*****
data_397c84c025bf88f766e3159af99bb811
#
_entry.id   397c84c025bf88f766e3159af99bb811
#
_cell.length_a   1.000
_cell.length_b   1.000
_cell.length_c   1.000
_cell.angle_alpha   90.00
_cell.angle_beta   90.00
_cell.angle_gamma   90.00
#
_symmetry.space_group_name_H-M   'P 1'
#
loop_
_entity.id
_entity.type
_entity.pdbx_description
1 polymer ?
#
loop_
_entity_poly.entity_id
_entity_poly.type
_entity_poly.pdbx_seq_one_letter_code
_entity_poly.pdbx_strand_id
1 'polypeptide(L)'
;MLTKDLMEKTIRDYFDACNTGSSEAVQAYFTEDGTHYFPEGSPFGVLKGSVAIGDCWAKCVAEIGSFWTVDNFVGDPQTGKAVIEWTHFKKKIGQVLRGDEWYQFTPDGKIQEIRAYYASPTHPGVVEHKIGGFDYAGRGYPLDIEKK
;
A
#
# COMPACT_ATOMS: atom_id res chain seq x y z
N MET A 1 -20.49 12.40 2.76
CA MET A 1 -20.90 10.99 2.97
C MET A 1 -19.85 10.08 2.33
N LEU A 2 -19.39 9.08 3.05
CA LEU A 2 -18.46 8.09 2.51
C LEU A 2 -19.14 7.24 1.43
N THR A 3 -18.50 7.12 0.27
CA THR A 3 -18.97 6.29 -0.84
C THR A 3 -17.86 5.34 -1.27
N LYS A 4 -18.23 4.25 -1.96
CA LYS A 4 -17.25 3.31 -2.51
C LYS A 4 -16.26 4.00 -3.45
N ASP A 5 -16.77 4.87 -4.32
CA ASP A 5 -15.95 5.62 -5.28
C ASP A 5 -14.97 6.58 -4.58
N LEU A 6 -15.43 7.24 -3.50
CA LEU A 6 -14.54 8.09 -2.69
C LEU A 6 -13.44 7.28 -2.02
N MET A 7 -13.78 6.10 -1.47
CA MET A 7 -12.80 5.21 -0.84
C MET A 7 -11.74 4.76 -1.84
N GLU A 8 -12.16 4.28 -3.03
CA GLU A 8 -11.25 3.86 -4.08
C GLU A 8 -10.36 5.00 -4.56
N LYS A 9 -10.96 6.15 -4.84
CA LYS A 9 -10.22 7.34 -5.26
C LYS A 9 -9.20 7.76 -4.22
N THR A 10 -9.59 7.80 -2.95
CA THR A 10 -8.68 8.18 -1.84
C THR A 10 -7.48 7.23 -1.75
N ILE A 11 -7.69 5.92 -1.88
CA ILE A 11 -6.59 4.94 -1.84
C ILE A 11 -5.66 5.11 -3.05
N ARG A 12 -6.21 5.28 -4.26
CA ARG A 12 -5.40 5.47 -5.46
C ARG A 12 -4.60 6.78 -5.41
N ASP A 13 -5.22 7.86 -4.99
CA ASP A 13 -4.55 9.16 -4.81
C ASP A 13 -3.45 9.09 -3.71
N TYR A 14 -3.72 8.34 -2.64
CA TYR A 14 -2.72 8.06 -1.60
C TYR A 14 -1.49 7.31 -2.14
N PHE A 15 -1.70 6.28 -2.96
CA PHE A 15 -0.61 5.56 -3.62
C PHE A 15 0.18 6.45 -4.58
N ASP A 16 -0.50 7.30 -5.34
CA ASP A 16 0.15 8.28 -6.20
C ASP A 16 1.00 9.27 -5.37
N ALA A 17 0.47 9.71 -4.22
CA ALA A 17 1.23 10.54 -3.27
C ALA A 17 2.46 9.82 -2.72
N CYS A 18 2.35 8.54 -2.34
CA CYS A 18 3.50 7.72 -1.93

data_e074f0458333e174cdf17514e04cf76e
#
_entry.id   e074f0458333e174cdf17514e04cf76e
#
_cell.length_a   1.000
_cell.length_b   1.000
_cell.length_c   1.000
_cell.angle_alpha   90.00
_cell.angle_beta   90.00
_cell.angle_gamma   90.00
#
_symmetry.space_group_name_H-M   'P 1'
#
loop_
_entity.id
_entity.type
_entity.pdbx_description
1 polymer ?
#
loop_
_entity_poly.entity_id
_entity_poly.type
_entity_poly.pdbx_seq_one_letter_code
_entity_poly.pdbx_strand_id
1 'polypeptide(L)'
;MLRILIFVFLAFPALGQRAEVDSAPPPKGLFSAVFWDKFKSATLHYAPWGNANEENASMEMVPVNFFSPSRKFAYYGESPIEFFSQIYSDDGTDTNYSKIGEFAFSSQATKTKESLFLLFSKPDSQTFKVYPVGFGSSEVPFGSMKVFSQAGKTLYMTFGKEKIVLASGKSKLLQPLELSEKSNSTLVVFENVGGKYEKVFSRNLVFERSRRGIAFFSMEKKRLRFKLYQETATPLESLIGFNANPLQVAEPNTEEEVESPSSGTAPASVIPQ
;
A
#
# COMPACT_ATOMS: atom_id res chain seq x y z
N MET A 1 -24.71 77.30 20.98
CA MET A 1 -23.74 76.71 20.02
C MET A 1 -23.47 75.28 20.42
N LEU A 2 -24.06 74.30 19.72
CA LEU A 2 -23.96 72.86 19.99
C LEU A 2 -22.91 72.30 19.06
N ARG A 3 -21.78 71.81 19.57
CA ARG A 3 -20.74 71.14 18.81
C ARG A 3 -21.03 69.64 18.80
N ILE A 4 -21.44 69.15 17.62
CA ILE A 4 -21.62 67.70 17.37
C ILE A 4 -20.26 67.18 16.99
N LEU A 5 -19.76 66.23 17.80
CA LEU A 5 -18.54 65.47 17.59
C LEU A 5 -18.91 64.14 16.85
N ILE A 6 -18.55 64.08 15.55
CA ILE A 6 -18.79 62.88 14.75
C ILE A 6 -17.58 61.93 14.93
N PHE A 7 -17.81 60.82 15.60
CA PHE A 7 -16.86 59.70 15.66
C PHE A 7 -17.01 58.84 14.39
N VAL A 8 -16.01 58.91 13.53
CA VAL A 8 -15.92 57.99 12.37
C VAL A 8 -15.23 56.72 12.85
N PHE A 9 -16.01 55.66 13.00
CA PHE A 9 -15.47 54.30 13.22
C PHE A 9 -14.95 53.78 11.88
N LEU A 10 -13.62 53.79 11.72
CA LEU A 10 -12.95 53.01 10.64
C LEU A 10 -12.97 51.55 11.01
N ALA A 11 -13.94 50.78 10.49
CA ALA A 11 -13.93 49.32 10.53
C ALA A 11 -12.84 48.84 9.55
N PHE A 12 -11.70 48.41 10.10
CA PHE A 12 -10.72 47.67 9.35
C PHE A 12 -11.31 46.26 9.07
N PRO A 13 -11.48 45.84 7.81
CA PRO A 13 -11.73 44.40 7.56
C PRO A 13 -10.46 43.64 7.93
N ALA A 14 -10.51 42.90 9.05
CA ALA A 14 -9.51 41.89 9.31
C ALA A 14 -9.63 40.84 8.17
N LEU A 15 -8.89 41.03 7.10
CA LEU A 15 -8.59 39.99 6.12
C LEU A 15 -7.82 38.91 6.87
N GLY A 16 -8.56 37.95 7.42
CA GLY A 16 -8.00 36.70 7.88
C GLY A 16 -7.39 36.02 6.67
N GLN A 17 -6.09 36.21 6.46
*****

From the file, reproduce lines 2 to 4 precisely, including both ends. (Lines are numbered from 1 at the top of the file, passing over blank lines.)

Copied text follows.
#
_entry.id   397c84c025bf88f766e3159af99bb811
#